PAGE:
Merkley, along with two colleagues, proposed a similar small business rescue program ahead of the last coronavirus relief program that created PPP. Throughout the coronavirus pandemic, Senator Merkley has been in regular contact with small business owners, workers, trade organizations, and unions throughout Oregon—and has fought to make sure their well-being and survival are not sacrificed to the industries with deep pockets and big lobbying budgets. 

The full text of the letters are available here and here. The letter to the SBA follows below: 

Dear Secretary Mnuchin and Administrator Carranza,  

 I have been hearing from small business owners across Oregon who have been hurt and frustrated by the problems surrounding the implementation of the Paycheck Protection Program (PPP) of the CARES Act.  While I agree that we must continue to support this program through an increase of additional funds, we cannot do so in good conscience without addressing many of the issues that we’ve seen thus far.  As we move forward with the PPP, I call on your agencies to address the following issues: 

 

(1)   Banks have been prioritizing bigger, more lucrative customers for priority access to the program, which was not the intent of this program.  A portion of the funding should be set aside for Community Development Financial Institutions (CDFI); for businesses with fewer than 10 employees; for businesses with fewer than 50 employees; and for sole proprietors and independent contractors to ensure that smaller organizations are not being overlooked by banks. 

(2)   The Small Business Administration (SBA) must clarify that small, community hospitals with 501(c)(3) status are eligible for PPP loans. As non-profit district hospitals they adhere to federal and state requirements for all not-for-profit hospitals, including providing community benefit and charity care.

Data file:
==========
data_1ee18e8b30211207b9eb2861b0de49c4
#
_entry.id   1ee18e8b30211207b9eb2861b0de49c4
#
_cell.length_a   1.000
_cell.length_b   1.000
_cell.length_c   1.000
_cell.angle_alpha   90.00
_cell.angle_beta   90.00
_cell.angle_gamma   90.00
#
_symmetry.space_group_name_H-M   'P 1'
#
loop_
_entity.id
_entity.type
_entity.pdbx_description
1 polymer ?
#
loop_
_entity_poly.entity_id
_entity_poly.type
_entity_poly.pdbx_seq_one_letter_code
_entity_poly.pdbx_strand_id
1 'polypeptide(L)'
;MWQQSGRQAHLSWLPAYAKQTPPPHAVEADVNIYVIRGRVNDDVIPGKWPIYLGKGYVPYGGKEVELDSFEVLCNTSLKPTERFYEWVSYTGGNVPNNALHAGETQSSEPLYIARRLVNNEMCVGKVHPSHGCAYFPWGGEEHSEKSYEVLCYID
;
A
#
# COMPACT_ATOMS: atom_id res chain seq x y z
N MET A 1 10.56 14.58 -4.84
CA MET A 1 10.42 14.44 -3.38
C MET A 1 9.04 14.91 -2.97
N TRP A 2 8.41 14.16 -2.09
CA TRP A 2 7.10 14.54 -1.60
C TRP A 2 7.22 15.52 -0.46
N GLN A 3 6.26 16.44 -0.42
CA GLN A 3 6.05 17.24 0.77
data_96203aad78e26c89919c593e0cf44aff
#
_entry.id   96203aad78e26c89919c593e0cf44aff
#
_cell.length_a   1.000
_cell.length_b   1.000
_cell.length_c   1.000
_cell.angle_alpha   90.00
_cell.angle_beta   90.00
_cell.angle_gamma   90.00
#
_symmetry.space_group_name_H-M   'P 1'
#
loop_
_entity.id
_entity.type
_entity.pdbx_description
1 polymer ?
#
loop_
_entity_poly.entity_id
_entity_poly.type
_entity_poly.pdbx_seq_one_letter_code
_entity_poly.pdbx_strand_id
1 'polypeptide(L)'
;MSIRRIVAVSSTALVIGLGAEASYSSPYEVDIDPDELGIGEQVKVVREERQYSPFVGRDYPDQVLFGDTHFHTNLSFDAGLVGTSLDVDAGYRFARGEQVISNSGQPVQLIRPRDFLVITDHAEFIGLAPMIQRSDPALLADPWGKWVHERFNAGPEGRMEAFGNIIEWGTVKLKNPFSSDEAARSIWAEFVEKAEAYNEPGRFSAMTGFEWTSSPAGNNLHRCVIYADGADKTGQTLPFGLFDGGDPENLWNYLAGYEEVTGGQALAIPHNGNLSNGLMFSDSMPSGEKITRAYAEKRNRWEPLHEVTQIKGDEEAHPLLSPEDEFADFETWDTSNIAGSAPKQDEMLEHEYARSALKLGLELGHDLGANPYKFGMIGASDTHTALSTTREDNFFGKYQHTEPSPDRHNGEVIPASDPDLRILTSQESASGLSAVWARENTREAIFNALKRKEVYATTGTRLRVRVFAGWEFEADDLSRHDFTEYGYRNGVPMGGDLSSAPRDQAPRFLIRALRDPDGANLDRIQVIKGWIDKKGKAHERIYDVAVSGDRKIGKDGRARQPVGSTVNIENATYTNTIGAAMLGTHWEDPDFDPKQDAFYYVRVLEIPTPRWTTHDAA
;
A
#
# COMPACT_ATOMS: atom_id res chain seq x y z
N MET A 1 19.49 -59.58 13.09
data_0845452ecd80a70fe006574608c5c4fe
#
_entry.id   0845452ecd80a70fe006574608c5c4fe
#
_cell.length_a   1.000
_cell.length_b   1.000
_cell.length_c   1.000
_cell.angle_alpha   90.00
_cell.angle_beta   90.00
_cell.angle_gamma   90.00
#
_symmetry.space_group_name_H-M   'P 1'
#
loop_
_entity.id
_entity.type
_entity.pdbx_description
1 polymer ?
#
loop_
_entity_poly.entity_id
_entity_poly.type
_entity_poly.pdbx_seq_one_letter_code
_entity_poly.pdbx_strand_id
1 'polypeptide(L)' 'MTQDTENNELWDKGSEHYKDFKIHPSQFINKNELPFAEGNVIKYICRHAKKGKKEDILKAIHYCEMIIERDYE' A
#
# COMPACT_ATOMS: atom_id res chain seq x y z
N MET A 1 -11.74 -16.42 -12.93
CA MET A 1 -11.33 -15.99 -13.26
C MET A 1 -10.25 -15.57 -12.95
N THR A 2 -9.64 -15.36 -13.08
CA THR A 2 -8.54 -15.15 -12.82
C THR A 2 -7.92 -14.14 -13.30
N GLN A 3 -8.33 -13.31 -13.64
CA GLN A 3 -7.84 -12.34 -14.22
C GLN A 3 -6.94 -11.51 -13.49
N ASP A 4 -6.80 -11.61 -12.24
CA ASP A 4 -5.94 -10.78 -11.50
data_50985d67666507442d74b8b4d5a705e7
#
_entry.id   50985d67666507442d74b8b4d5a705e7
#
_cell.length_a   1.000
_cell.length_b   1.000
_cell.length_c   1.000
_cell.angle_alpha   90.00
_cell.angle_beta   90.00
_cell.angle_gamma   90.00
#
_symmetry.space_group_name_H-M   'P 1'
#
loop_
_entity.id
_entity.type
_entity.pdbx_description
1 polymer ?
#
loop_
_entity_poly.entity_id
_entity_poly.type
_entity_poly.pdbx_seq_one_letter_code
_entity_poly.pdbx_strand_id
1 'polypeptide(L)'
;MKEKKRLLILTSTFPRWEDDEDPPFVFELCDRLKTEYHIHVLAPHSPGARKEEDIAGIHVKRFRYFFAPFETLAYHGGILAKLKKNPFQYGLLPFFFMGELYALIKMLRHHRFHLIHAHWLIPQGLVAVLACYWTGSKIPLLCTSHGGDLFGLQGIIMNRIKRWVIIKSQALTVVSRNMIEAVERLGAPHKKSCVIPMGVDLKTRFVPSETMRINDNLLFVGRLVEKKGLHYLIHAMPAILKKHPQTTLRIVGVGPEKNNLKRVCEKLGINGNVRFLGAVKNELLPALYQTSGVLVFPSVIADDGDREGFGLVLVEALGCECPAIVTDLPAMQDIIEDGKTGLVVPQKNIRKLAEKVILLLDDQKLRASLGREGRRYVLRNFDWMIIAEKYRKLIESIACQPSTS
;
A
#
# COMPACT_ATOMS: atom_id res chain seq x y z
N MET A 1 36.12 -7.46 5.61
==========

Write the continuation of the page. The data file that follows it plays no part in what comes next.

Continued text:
(3)   The SBA has deemed ineligible any applicant if “[a]n owner of 20 percent or more of the equity of the applicant is incarcerated, on probation, on parole; presently subject to an indictment, criminal information, arraignment, or other means by which formal criminal charges are brought in any jurisdiction; or has been convicted of a felony within the last five years[.]”[1] The breadth of this provision is unconscionable, as it punishes individuals who should be innocent until proven guilty and those who have already served their time and, due to the well-known racial disparities in our justice system, disproportionately disqualifies minority-owned businesses. 

(4)   The SBA should clarify that business cooperatives under 500 employees are eligible for PPP loans. 

(5)   Small businesses that employ independent contractors should be allowed to apply those contracts to their monthly payroll totals, providing them support to keep these contracts active. In that correction, the SBA must clarify that these independent contractors, should they hold multiple contracts, would not be eligible to then apply for PPP for that contract, but could apply to compensate for the loss of other contracts. 

(6)   The SBA and Department of Treasury must provide support for lenders as well, providing authorization details, details for note, and details on the secondary market, so banks engaged in lending understand expectations from regulators. 

(7)   Lastly, the SBA must clarify that all applicants can benefit from these funds retroactively, even if their loan processing takes longer than the eight weeks designated by the SBA.  

The shortcomings in the current implementation of PPP are all too evident. We have an opportunity to correct these shortcomings, and we must seize that opportunity.